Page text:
Medela SNS/LactAid Hack



Introduction: Medela SNS/LactAid Hack

This Instructable explains how to use LactAid tubing with a Medela SNS (Supplemental Nursing System) bottle.


The SNS uses a washable plastic bottle which hangs upside down and drips milk through 2 tubes into the baby's mouth. There are 3 sets of tubing in varying sizes to increase or decrease milk flow. LactAid uses disposable plastic bags which hang right-side-up. A tube comes out of the top so baby has to work against gravity to suck out the milk.

The SNS is great because it uses a plastic bottle which can be reused. It's sturdier so there's less risk of spilling milk if it's squeezed.
The LactAid is great for babies that need to develop a stronger suck. The fact that it works against gravity means less drips from the tubing. Since the bag is upright, it can be used while lying down.

The SNS tends to leak through the cap if screwed on too loosely or tightly. The tubes also need to be locked off when not in use to prevent gravity drip. Baby also does not need to work as hard since depending on how high you hold the bottle, some milk will drip into its mouth before they even begin sucking. (However, some babies do need this assistance, which is a reason many choose the SNS.)
LactAid bags are not reusable which can become pricey over time. They also require a system for filling which can not be done as quickly. If the bag is accidentally squeezed, it may "pop" and spill the milk.

This hack uses the washable plastic bottle from the SNS and the antigravity tubing from the LactAid to try to address the issues with both systems.

Step 1: Parts You Will Need

Medela SNS:
*Plastic bottle
*Yellow cap
*Clear flange
*Neck cord

*Tubing assembly

You may also want to have:
*LactAid bulb syringe, for cleaning.
*Funnel, for filling. (The one that comes with the LactAid kit has a filter for formula.)

Step 2: Seal Tubing With Flange

With LactAid tubing assembled, slide clear flange from SNS onto the wide end of LA tubing. This will create a seal to prevent leaks from the top of the bottle.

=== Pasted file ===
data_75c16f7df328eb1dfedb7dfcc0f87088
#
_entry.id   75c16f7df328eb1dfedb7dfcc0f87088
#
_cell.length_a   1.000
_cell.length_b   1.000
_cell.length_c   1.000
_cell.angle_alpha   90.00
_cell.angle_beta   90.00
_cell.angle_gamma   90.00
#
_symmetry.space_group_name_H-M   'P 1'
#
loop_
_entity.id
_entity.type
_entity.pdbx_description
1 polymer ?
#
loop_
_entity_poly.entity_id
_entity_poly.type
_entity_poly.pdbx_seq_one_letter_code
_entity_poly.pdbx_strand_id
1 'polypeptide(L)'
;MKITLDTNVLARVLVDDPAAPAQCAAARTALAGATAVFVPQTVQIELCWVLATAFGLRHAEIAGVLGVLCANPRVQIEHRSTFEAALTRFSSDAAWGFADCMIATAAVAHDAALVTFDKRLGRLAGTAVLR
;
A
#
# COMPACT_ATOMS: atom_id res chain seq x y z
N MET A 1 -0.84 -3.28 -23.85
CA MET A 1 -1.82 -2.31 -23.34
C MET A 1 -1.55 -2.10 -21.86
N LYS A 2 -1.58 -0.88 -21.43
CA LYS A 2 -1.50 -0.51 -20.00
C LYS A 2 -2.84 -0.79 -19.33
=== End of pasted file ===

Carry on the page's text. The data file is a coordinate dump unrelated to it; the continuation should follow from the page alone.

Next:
Step 3: Attach Cap to Tubing

Feed the narrow end of tubing up through the bottom of the yellow SNS cap.

Step 4: Attach Neck Cord

Loop the neck cord around the mouth of the bottle. Use the slider to tighten it up and lock into place.

Step 5: Fill Bottle and Screw on Cap

Fill SNS bottle using milk or formula. It may be helpful to use a funnel to avoid spilling. (Formula can be mixed directly in the bottle, but be careful when shaking to prevent spills from the top.)
Place wide end of tubing into the bottle and screw on cap.

Step 6: Feed Your Baby!

Keep bottle upright throughout the feed. Since the tubing was not made for this bottle, it is a bit too short to reach the last few drops in the bottom. When nearing the end of a feed, tilt the bottle sideways to ensure the tube picks up the milk. This will prevent baby from taking in air.

Be the First to Share


    • Hide It Challenge

      Hide It Challenge
    • Tiny Things Speed Challenge

      Tiny Things Speed Challenge
    • Edible Art Challenge

      Edible Art Challenge



    2 years ago on Step 6

    There's another option out there that Kate, my partner and wife, created -- it's called the Laally Bridge and it incorporates tubing into a silicone cover in one piece. Fluid is delivered via syringe instead of container. Benefits of this set-up:
    1. Easy to use and set up quickly
    2. Full control of how much supplement to provide the baby (idea is to get them to start suckling)
    3. Provides a surface for the baby to latch
    4. There's no tubing to force into the baby's mouth
    Please let us know ( if anyone has questions! We're trying to spread the word about the new option.

    HollyAnd Finn
    HollyAnd Finn

    Question 2 years ago

    I’m having trouble with my babies attachment with the feeding tube. How did you get the tube in correctly?


    Answer 2 years ago

    Do you mean getting the tube into baby's mouth?

    DIY Hacks and How Tos

    Good idea. This could really help a lot of kids with feeding problems.